“Making film lets me do all of those things,” says Bibby, who has directed documentaries, short films and commercials, including the Audi Q5 React commercial, the Bud Light Platinum ‘Equalizer’ 2014 Super Bowl spot and Pharrell Williams’s ‘Yellow Light’.
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“Nobody is in New York because we love living here,” says Bibby. “My sister is a doctor back in New Zealand. She holds the power of life and death in her hands, and I’m more stressed out than she is – even though what I’m doing is not by a million miles as important.
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“New York is expensive, it’s cold in winter and hot in summer, but the people are driven; they are among the most interesting you’re likely to meet, and that has allowed me to do what I do – I’m lucky to have friends and colleagues who are amongst the most talented in the world.”
In typical Kiwi fashion, Bibby puts his success down to luck too. “The people I have connected with and who have mentored me take the credit for anything I have achieved. I think the important thing now is to avoid the traps, like becoming tired and jaded.”
To do that, he says, it is important to always be searching for what excites you and finding people who share that excitement
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“Boredom is amazing. If I can trace any skills I have now, any success I have now, it's the idea of boredom. Out of boredom comes the desire to make something up. Without boredom you've got nothing. Don’t plug yourself into the opiate of constant entertainment because you'll never grow.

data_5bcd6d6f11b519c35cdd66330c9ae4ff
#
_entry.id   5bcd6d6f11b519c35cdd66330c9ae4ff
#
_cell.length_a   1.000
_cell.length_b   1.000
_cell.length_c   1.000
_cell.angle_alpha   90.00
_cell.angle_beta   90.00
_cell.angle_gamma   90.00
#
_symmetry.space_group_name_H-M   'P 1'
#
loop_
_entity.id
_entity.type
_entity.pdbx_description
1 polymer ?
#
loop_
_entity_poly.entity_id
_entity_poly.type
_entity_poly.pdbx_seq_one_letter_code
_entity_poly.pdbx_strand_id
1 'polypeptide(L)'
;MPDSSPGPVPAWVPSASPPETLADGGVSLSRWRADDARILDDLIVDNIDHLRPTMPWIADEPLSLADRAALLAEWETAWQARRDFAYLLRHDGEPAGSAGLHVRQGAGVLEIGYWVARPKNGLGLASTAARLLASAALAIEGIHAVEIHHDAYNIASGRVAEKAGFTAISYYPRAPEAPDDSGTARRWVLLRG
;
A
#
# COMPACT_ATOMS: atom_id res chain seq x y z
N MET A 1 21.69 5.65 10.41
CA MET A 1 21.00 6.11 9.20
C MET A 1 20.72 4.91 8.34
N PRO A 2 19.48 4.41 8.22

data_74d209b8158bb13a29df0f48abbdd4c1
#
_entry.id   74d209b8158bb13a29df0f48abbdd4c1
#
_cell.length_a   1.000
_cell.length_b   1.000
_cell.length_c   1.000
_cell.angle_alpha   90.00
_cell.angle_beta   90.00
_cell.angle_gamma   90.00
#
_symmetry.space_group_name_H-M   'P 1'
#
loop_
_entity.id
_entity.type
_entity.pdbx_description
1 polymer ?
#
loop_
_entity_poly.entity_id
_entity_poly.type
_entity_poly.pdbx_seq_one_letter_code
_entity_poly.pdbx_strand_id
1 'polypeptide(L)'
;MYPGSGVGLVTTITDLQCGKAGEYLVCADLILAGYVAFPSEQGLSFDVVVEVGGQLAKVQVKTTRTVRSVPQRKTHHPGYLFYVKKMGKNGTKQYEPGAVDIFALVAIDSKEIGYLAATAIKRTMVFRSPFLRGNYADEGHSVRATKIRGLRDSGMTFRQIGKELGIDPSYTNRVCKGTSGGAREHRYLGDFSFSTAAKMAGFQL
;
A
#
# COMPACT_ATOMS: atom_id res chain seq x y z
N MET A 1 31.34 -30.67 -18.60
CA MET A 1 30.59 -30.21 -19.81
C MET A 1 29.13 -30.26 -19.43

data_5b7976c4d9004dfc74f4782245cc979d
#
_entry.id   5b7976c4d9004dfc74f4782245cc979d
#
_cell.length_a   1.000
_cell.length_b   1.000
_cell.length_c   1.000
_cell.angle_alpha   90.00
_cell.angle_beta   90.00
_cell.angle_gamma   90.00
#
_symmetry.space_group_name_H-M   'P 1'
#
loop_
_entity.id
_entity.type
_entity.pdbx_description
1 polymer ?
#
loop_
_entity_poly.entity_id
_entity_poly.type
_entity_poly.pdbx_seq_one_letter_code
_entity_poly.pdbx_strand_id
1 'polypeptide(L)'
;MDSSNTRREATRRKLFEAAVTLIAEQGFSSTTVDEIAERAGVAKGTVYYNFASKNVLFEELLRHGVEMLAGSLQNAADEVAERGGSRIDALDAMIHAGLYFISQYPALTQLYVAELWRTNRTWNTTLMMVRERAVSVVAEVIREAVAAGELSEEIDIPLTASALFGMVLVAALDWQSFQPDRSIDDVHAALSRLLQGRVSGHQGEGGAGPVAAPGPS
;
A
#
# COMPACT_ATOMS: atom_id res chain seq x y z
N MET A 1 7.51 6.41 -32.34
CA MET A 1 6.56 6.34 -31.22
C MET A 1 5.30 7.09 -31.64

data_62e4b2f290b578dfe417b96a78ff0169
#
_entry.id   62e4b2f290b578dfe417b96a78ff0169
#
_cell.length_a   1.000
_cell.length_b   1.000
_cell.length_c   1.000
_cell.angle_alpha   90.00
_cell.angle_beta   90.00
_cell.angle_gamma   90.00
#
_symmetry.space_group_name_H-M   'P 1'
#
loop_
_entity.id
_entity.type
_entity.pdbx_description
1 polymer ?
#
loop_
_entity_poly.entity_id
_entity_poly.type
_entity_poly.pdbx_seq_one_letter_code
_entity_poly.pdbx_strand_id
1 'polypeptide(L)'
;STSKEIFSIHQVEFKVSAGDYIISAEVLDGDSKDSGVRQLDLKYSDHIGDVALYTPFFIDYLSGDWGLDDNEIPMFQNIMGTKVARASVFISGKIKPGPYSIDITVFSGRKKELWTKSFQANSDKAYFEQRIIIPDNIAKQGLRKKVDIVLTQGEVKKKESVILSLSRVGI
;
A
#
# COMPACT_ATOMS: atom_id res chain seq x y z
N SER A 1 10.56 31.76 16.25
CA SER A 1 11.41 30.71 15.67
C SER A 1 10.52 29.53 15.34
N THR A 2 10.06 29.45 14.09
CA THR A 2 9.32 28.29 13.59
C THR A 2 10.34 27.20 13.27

“My parents told me to entertain myself as child. It’s what made me into the storyteller I am today.”
Bibby says that each one of us is a black box summation of everything we’ve ever done, desired or experienced, but we remain mysteries to ourselves because, “You can't use a screwdriver to take the same screwdriver apart. 
“But how I find my creativity and stories I think is a result of certain inputs and outputs. Both require different mindsets. I try to absorb as much as I can during this immersion phase until eventually I get to a point where it’s like flipping a switch – I trust that everything I put in there has germinated something. It’s like putting everything that's relevant to the problem into a bowl, along with everything you've ever been interested in or learned, and that’s what takes you to a place of output.
“Sometimes I never really understand something until I am explaining it; talking it through with somebody – that's where I’ll see holes in my knowledge. We are the sum of our parts, and that’s not necessarily just us, but also the people we surround ourselves with; people we trust and who trust us.”
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But it’s also about the creative trusting himself or herself.
“I’ve always made the so-called wrong decisions, maybe. I have always done things because I wanted to, not because it was the right decision. It felt right at the time and you do what feels right because you’ve reached a level of trusting yourself.”